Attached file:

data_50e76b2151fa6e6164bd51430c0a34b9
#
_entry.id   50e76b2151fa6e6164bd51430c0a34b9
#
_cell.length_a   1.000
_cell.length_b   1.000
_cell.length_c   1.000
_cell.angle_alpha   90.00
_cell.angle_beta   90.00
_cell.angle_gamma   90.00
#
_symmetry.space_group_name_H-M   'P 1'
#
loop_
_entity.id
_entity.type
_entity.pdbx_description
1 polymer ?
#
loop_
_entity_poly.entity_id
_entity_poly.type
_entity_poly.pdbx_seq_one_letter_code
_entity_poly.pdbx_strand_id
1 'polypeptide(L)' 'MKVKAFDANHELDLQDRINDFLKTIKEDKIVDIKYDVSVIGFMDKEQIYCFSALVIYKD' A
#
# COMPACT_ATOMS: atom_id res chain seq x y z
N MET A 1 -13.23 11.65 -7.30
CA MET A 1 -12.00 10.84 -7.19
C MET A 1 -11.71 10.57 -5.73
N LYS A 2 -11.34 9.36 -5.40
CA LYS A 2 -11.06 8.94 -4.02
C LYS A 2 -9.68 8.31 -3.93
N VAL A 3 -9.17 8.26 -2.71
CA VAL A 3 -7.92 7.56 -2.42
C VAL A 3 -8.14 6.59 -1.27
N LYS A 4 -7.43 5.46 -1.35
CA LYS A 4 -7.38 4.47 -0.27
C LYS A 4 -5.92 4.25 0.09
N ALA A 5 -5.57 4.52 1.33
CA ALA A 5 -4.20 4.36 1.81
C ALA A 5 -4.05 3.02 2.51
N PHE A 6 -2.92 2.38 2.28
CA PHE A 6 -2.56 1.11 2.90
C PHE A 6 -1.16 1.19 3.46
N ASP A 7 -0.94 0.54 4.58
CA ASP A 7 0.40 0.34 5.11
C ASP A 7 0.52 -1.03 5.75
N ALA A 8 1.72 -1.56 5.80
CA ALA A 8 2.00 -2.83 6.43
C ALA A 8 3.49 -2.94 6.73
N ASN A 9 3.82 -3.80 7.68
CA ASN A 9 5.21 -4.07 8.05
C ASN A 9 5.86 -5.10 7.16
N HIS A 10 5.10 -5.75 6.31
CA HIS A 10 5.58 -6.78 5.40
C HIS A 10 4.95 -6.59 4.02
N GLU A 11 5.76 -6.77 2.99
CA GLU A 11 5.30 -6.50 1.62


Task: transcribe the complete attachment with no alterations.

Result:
data_50e76b2151fa6e6164bd51430c0a34b9
#
_entry.id   50e76b2151fa6e6164bd51430c0a34b9
#
_cell.length_a   1.000
_cell.length_b   1.000
_cell.length_c   1.000
_cell.angle_alpha   90.00
_cell.angle_beta   90.00
_cell.angle_gamma   90.00
#
_symmetry.space_group_name_H-M   'P 1'
#
loop_
_entity.id
_entity.type
_entity.pdbx_description
1 polymer ?
#
loop_
_entity_poly.entity_id
_entity_poly.type
_entity_poly.pdbx_seq_one_letter_code
_entity_poly.pdbx_strand_id
1 'polypeptide(L)' 'MKVKAFDANHELDLQDRINDFLKTIKEDKIVDIKYDVSVIGFMDKEQIYCFSALVIYKD' A
#
# COMPACT_ATOMS: atom_id res chain seq x y z
N MET A 1 -13.23 11.65 -7.30
CA MET A 1 -12.00 10.84 -7.19
C MET A 1 -11.71 10.57 -5.73
N LYS A 2 -11.34 9.36 -5.40
CA LYS A 2 -11.06 8.94 -4.02
C LYS A 2 -9.68 8.31 -3.93
N VAL A 3 -9.17 8.26 -2.71
CA VAL A 3 -7.92 7.56 -2.42
C VAL A 3 -8.14 6.59 -1.27
N LYS A 4 -7.43 5.46 -1.35
CA LYS A 4 -7.38 4.47 -0.27
C LYS A 4 -5.92 4.25 0.09
N ALA A 5 -5.57 4.52 1.33
CA ALA A 5 -4.20 4.36 1.81
C ALA A 5 -4.05 3.02 2.51
N PHE A 6 -2.92 2.38 2.28
CA PHE A 6 -2.56 1.11 2.90
C PHE A 6 -1.16 1.19 3.46
N ASP A 7 -0.94 0.54 4.58
CA ASP A 7 0.40 0.34 5.11
C ASP A 7 0.52 -1.03 5.75
N ALA A 8 1.72 -1.56 5.80
CA ALA A 8 2.00 -2.83 6.43
C ALA A 8 3.49 -2.94 6.73
N ASN A 9 3.82 -3.80 7.68
CA ASN A 9 5.21 -4.07 8.05
C ASN A 9 5.86 -5.10 7.16
N HIS A 10 5.10 -5.75 6.31
CA HIS A 10 5.58 -6.78 5.40
C HIS A 10 4.95 -6.59 4.02
N GLU A 11 5.76 -6.77 2.99
CA GLU A 11 5.30 -6.50 1.62